If the individuals concerned realise that the court may decide certain
issues in a particular way they will frequently succumb and give
up their process of alienation as in the case of the alienator.
The alienator will then seek to back track or seek to convince the
child in question to cooperate in having contact with the father.
In some cases, however this does not occur and the alienator will
continue to the very end to seek to denigrate the other party and
prevent any form of positive contact with the father.
Despite the difficulties, definite decisions will have to be made
by the court. These decisions can only be influenced by the expert
witness who has examined the matter in as much detail as possible.
It will be for the judiciary to decide on how best to act and a
number of suggestions have already been made as to how this can
be done. Course three of the judicial decisions possible needs to
be imposed or threatened to be imposed. Courses one and two of the
judicial decisions possible are unlikely to reverse the process
7. What happens when the alienator is allowed to succeed in the
process of alienating the child against the non-resident parent?
The success of the alienator is always to the detriment of the
child as the child matures. It is of course detrimental to the non-resident
parent but this must be considered secondary to what harm has been
done to the child. Such children are gradually but inevitably convinced
that the other parent is wrong, evil and only has negative intentions.
When the child is given time to have contact with the father, the
child scrutinises the father with vigilance looking for ill intentioned
actions. These are then reported back to the mother. Sometimes the
child will even create situations and information in order to please
the mother as she continues her process of “brain washing.”
The child in fact knows what the mother wants to hear and will act
accordingly. Anything positive or nice said about the father is
unlikely to impress the mother with whom the child has identified
The child is aware of what the mother wants to hear since the child
identifies totally with her point of view about the father. This
view could persist into adolescence and as a mature man and woman.
This in turn could interfere with a girl being able to develop a
healthy relationship with an adult male later in life. In the case
of a boy the initial identification with the father figure has been
disturbed leading to later problems.
In both cases realisation as to the alienator and what the alienator
has done could lead to feelings of severe guilt (not present at
the time of the alienation) for what was done to the father. There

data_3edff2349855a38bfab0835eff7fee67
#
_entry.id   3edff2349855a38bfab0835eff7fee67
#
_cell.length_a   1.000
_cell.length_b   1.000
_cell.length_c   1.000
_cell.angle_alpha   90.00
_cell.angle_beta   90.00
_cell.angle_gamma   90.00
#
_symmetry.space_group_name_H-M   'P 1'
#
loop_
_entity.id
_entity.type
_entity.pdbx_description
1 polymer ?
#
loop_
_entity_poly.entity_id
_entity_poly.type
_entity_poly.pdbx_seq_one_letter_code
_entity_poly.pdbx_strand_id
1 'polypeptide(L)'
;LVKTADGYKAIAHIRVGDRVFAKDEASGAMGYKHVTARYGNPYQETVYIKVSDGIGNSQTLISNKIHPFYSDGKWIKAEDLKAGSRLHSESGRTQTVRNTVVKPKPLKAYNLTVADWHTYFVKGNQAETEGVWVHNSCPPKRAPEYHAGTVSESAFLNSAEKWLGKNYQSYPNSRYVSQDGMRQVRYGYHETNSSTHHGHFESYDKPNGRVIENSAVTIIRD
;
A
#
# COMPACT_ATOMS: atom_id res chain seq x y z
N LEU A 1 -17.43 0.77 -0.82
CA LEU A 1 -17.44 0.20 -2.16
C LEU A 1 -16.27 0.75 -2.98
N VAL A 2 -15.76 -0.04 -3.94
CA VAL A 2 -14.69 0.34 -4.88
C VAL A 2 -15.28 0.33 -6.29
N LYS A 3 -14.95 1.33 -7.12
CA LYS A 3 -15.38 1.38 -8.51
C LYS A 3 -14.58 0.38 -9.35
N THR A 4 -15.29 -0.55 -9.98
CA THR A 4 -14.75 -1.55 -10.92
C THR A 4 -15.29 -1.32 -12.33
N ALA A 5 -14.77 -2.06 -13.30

are also likely to follow recriminations against the alienator by
the child who is now an adult once more independent thinking has
developed in the former victim of alienation.
Certain symptoms of maladjustment have been observed and recorded
about children who have been victims of the alienation process.
These have been delineated by Gardner (1998) and others. These include
the child developing behavioural problems, suffering from depression,
having difficulties at school, sleeping, suffering from such psycho-somatic
conditions as enuresis and encopresis. They may also suffer from
a number of neuroticism traits such as extreme worry, anxiety, guilt,
lack of motivation towards school work, loss of appetite or suffer
from over eating. They may self harm or even have suicidal ideations.
When the alienator behaves as she does these repercussions are
not envisaged as possibilities. Such children also often suffer
from impulsivity, as already mentioned impaired stable human relationships,
deceitful, the absence of empathy and a great disregard for the
feelings of others especially members of the family of the alienated
parents. These and other long term and short term effects do not
always occur in every child, but there is a great danger that some
certainly will and hence short term solutions are likely in the
long term to lead to tragic consequences.
In a time when so many relationships either through marriage or
otherwise lead to separation or divorce it is vital to consider
the impact on children of the alienation process. It will perpetuate
almost certainly the poor relationships which currently exist between
many people in the marital or other state of partnership. This only
occurs however when hostility develops between parents and this
must at all costs be prevented. If it occurs it must be treated
appropriately. Otherwise we will be developing a generation of more
victims of abuse and the alienation process will persist on ad infinitum.